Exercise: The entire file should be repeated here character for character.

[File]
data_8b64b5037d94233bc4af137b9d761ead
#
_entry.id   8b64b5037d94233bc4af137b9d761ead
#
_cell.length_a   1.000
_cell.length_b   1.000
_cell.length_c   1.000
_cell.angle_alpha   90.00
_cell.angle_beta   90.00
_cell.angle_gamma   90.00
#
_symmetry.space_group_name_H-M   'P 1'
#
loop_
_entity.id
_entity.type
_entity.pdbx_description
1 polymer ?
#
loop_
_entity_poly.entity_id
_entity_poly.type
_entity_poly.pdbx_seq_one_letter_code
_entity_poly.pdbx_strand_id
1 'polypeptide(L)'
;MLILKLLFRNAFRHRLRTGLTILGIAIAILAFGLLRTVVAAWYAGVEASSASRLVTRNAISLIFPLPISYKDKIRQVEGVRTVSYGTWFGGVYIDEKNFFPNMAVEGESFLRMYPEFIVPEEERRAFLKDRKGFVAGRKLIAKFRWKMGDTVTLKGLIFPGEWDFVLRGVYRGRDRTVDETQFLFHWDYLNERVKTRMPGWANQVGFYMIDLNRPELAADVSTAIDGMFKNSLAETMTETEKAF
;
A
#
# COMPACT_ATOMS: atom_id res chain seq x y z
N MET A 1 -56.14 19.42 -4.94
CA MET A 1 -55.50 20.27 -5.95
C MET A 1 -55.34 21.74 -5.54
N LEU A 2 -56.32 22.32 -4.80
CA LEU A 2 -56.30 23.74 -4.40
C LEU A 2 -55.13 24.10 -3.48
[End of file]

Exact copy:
data_8b64b5037d94233bc4af137b9d761ead
#
_entry.id   8b64b5037d94233bc4af137b9d761ead
#
_cell.length_a   1.000
_cell.length_b   1.000
_cell.length_c   1.000
_cell.angle_alpha   90.00
_cell.angle_beta   90.00
_cell.angle_gamma   90.00
#
_symmetry.space_group_name_H-M   'P 1'
#
loop_
_entity.id
_entity.type
_entity.pdbx_description
1 polymer ?
#
loop_
_entity_poly.entity_id
_entity_poly.type
_entity_poly.pdbx_seq_one_letter_code
_entity_poly.pdbx_strand_id
1 'polypeptide(L)'
;MLILKLLFRNAFRHRLRTGLTILGIAIAILAFGLLRTVVAAWYAGVEASSASRLVTRNAISLIFPLPISYKDKIRQVEGVRTVSYGTWFGGVYIDEKNFFPNMAVEGESFLRMYPEFIVPEEERRAFLKDRKGFVAGRKLIAKFRWKMGDTVTLKGLIFPGEWDFVLRGVYRGRDRTVDETQFLFHWDYLNERVKTRMPGWANQVGFYMIDLNRPELAADVSTAIDGMFKNSLAETMTETEKAF
;
A
#
# COMPACT_ATOMS: atom_id res chain seq x y z
N MET A 1 -56.14 19.42 -4.94
CA MET A 1 -55.50 20.27 -5.95
C MET A 1 -55.34 21.74 -5.54
N LEU A 2 -56.32 22.32 -4.80
CA LEU A 2 -56.30 23.74 -4.40
C LEU A 2 -55.13 24.10 -3.48